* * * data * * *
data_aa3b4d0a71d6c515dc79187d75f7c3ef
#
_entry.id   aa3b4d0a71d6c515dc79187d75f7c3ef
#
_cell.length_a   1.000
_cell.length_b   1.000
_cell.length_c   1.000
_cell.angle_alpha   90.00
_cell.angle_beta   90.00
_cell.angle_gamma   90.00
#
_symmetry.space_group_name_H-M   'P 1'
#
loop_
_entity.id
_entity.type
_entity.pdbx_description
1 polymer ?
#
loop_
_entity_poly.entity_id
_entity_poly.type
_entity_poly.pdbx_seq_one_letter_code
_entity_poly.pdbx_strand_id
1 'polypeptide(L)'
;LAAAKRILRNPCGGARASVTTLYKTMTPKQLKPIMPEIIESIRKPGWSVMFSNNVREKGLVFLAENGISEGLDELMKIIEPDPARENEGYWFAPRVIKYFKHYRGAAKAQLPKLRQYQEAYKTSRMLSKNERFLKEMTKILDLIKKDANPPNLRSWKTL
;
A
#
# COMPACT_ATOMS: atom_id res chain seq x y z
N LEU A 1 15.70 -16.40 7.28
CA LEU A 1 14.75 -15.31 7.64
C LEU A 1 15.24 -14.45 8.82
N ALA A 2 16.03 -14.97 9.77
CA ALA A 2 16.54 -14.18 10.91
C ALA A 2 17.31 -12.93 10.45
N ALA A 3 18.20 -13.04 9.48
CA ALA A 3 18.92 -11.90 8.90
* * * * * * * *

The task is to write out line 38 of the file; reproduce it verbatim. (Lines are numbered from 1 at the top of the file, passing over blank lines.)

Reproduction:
CA ALA A 3 18.92 -11.90 8.90